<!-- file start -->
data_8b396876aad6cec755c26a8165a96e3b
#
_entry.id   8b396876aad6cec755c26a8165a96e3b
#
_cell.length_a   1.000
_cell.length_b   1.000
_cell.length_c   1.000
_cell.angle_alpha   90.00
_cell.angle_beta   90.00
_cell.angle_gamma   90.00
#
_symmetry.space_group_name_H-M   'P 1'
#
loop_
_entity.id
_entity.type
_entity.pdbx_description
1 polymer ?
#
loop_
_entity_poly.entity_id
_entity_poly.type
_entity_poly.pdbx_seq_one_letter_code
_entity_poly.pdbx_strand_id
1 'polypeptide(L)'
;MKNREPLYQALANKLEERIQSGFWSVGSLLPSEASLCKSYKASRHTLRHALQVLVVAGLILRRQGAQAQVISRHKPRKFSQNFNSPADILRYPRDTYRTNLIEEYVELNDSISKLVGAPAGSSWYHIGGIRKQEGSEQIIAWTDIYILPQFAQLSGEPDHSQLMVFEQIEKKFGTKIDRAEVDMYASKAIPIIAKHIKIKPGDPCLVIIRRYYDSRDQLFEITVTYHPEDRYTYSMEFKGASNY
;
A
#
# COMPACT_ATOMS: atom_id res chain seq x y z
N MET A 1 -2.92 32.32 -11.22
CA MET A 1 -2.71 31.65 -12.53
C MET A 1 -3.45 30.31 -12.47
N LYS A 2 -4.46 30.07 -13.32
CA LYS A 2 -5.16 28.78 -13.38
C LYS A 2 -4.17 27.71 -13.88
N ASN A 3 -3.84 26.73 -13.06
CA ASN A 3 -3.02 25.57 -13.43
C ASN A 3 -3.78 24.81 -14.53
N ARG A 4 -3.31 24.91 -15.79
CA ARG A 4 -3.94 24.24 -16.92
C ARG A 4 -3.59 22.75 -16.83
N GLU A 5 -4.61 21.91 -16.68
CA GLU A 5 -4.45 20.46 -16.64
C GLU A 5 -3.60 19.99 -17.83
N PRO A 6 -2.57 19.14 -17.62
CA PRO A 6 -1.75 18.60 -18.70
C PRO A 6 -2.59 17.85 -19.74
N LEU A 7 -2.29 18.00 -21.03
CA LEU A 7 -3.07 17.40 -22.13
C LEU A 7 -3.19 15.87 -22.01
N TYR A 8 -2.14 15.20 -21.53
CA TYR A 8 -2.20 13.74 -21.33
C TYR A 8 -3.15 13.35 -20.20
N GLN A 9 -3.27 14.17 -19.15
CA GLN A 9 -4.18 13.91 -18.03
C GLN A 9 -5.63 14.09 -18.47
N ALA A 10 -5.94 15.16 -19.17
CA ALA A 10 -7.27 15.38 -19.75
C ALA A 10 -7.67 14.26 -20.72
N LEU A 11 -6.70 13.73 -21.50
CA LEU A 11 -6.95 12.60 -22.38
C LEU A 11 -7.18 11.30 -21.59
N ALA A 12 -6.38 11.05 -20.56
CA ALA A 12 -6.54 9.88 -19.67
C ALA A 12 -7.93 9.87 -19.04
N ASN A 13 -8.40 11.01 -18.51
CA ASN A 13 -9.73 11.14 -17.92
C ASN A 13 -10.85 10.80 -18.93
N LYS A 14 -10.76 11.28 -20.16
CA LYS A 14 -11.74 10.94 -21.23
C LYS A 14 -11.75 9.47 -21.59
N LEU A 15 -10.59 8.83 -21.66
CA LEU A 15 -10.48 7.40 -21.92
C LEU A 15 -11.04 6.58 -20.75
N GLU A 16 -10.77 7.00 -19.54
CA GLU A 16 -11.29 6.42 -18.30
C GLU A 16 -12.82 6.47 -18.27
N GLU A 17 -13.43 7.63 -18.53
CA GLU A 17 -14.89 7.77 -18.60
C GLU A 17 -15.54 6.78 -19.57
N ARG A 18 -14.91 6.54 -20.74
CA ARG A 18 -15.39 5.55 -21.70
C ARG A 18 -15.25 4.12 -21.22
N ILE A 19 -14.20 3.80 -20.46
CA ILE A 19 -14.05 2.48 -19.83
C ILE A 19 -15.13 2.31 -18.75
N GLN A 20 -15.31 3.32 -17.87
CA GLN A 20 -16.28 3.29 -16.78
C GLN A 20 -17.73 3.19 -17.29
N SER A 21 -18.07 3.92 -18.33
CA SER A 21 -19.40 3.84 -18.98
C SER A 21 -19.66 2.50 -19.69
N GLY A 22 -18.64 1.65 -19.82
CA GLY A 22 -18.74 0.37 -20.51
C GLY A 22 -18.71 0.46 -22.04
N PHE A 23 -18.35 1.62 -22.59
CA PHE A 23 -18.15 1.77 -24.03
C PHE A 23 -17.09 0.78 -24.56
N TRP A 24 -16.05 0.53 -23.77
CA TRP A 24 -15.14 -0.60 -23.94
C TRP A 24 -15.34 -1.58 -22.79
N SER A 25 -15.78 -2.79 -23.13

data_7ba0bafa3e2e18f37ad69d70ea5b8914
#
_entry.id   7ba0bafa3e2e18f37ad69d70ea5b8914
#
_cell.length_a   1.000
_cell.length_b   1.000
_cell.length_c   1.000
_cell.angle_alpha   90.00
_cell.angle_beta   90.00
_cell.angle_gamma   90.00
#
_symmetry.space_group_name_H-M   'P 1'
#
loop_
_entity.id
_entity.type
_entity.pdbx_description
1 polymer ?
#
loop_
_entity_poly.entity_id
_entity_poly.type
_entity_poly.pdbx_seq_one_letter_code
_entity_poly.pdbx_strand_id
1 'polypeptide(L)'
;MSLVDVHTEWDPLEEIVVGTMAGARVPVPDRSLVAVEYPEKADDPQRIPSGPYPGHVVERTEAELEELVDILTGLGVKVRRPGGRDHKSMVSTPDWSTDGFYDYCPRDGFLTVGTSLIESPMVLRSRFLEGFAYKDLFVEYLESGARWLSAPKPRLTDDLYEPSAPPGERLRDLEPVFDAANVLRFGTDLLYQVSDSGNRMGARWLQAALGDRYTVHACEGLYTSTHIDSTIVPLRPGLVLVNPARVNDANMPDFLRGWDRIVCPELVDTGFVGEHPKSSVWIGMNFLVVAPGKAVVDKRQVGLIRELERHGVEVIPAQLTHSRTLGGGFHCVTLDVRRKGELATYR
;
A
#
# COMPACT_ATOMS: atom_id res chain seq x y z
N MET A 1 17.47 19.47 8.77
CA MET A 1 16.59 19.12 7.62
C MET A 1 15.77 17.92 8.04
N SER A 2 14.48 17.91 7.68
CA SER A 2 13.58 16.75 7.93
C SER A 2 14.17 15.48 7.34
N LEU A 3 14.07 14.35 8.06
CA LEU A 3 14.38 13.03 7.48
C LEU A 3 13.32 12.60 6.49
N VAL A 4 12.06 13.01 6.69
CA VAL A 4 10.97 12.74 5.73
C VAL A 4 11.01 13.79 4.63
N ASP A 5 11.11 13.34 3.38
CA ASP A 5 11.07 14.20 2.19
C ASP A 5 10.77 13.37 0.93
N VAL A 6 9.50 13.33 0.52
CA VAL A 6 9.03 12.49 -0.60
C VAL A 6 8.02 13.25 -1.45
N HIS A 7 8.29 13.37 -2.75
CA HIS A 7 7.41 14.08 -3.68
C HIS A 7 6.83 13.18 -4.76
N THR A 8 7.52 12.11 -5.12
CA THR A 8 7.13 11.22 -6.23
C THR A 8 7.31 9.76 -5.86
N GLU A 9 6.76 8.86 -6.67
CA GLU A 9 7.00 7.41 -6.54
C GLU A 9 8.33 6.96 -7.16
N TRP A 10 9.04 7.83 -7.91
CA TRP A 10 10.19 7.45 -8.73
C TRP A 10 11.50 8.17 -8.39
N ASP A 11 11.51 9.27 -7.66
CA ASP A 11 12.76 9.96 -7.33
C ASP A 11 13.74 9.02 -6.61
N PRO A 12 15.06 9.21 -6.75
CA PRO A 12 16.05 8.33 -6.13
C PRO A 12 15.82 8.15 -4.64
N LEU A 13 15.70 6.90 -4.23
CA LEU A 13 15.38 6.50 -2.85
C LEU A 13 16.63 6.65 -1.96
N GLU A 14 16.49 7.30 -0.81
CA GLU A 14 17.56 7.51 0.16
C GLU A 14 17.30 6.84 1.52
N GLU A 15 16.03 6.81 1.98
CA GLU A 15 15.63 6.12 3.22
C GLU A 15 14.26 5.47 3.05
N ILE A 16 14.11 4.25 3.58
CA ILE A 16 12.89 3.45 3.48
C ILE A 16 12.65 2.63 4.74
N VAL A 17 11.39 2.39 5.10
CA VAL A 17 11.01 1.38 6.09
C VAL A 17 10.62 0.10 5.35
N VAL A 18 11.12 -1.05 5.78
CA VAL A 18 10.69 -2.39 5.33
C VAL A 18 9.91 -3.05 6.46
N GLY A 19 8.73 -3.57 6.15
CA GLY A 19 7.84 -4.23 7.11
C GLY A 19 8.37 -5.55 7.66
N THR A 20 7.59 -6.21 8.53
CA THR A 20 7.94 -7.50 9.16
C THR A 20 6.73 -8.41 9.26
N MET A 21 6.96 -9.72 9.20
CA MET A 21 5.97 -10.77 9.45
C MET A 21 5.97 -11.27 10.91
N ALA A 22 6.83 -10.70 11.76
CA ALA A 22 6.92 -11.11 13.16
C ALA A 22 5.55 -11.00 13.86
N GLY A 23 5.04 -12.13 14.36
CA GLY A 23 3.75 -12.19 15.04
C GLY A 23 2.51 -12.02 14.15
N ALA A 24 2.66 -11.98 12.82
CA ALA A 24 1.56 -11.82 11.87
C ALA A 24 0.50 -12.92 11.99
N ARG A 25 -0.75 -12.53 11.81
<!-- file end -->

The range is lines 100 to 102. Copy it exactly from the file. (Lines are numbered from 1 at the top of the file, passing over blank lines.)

N TRP A 24 -16.05 0.53 -23.77
CA TRP A 24 -15.14 -0.60 -23.94
C TRP A 24 -15.34 -1.58 -22.79